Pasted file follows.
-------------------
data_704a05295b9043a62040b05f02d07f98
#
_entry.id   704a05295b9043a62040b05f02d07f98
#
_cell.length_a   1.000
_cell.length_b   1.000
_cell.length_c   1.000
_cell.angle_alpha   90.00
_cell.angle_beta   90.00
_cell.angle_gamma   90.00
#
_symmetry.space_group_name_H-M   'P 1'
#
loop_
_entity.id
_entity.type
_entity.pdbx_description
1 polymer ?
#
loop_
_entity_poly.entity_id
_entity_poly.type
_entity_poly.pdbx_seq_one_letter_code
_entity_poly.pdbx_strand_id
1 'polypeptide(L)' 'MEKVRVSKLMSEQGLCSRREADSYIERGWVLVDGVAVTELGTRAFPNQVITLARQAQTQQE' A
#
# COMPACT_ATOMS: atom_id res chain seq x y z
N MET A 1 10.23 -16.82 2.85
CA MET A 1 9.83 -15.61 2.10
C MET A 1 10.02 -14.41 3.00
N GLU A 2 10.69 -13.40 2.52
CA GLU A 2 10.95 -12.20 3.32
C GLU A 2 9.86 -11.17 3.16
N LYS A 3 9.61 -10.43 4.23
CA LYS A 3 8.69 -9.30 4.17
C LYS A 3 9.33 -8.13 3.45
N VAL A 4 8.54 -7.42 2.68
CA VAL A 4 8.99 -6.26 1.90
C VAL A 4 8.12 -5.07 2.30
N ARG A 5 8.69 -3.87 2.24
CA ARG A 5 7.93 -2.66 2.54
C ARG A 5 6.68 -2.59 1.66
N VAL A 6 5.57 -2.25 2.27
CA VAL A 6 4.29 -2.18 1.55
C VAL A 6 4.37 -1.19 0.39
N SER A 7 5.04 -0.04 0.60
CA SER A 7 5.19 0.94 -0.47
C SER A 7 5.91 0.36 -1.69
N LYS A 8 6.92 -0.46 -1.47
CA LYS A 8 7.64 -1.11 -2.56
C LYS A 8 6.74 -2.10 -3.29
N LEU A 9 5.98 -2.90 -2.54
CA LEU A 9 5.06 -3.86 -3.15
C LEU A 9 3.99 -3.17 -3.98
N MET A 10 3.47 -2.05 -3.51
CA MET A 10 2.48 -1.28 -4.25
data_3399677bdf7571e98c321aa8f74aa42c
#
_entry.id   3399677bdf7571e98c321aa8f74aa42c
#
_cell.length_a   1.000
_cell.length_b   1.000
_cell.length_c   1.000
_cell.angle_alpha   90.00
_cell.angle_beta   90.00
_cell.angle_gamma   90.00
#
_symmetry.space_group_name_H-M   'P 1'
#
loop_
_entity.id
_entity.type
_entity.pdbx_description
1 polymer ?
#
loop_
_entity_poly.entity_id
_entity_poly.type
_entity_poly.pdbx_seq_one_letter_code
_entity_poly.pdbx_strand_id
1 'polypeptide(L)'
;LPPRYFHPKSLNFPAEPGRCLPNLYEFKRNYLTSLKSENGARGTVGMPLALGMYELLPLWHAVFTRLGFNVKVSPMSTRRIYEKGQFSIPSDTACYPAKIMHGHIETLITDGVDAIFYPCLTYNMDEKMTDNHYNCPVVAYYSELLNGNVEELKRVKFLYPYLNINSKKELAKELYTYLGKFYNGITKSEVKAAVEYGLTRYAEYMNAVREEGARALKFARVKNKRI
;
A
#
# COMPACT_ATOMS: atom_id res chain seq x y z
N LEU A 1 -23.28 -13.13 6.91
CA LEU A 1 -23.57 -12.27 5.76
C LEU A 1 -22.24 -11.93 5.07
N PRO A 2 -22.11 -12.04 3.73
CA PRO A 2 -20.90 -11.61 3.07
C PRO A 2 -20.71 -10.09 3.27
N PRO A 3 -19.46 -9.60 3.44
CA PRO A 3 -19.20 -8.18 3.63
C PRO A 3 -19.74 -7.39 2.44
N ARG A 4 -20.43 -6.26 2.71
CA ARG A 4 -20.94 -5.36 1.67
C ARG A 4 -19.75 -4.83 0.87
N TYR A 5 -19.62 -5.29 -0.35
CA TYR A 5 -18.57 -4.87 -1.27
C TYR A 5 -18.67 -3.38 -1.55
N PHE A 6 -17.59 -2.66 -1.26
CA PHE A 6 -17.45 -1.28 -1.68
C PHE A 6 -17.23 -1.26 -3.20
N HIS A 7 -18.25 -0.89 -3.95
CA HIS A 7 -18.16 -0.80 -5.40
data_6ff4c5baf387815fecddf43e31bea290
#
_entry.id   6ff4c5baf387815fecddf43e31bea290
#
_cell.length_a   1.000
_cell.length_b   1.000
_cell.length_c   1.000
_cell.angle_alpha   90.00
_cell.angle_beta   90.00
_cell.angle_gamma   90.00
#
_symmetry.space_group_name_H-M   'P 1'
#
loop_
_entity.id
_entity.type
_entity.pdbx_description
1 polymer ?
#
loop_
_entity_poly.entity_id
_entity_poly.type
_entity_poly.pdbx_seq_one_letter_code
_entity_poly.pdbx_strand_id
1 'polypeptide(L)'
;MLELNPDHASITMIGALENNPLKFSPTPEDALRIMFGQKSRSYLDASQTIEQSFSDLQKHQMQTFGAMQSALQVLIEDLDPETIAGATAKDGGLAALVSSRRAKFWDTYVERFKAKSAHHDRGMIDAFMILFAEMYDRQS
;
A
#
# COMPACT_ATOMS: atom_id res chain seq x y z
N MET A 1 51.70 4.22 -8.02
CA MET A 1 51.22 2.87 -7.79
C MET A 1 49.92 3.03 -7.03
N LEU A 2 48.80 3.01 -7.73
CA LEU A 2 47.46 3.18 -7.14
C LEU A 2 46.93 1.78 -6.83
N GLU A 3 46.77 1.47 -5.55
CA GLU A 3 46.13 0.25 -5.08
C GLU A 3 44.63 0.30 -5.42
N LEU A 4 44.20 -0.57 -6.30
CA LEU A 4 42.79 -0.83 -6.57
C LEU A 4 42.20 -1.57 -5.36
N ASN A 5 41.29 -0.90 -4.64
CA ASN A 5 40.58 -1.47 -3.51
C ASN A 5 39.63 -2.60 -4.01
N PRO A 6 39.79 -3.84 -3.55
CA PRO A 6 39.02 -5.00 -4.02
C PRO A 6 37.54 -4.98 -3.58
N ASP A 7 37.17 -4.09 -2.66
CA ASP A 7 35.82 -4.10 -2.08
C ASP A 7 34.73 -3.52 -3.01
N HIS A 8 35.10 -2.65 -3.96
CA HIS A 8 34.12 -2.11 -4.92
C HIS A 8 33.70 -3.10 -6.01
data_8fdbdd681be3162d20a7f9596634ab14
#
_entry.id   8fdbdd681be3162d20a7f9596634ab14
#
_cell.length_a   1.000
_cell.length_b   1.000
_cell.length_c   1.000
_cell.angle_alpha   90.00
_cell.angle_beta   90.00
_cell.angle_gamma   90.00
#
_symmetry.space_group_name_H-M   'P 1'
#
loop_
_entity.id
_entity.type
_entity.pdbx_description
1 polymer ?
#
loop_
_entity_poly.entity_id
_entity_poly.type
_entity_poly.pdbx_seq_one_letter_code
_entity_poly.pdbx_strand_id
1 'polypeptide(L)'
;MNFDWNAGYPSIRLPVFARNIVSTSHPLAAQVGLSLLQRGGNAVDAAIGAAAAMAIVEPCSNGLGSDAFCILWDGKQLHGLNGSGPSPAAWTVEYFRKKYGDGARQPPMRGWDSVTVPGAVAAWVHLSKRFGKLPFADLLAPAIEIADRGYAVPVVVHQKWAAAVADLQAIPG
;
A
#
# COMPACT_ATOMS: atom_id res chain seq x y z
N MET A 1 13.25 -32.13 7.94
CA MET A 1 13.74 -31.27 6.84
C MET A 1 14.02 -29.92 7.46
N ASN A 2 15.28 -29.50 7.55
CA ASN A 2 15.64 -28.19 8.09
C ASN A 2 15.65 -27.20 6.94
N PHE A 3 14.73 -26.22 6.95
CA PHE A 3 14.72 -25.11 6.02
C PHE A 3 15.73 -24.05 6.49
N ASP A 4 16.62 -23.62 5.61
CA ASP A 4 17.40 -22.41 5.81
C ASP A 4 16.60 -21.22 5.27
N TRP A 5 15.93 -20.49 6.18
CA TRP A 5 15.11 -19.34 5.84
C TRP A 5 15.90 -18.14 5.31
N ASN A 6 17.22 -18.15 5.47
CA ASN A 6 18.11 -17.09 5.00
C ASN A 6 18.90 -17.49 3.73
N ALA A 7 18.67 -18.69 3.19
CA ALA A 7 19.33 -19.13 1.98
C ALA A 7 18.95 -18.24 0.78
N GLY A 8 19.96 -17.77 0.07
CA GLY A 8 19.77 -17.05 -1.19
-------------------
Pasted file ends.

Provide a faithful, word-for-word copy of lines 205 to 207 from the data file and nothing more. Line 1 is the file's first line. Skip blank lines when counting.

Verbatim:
C TRP A 5 15.90 -18.14 5.31
N ASN A 6 17.22 -18.15 5.47
CA ASN A 6 18.11 -17.09 5.00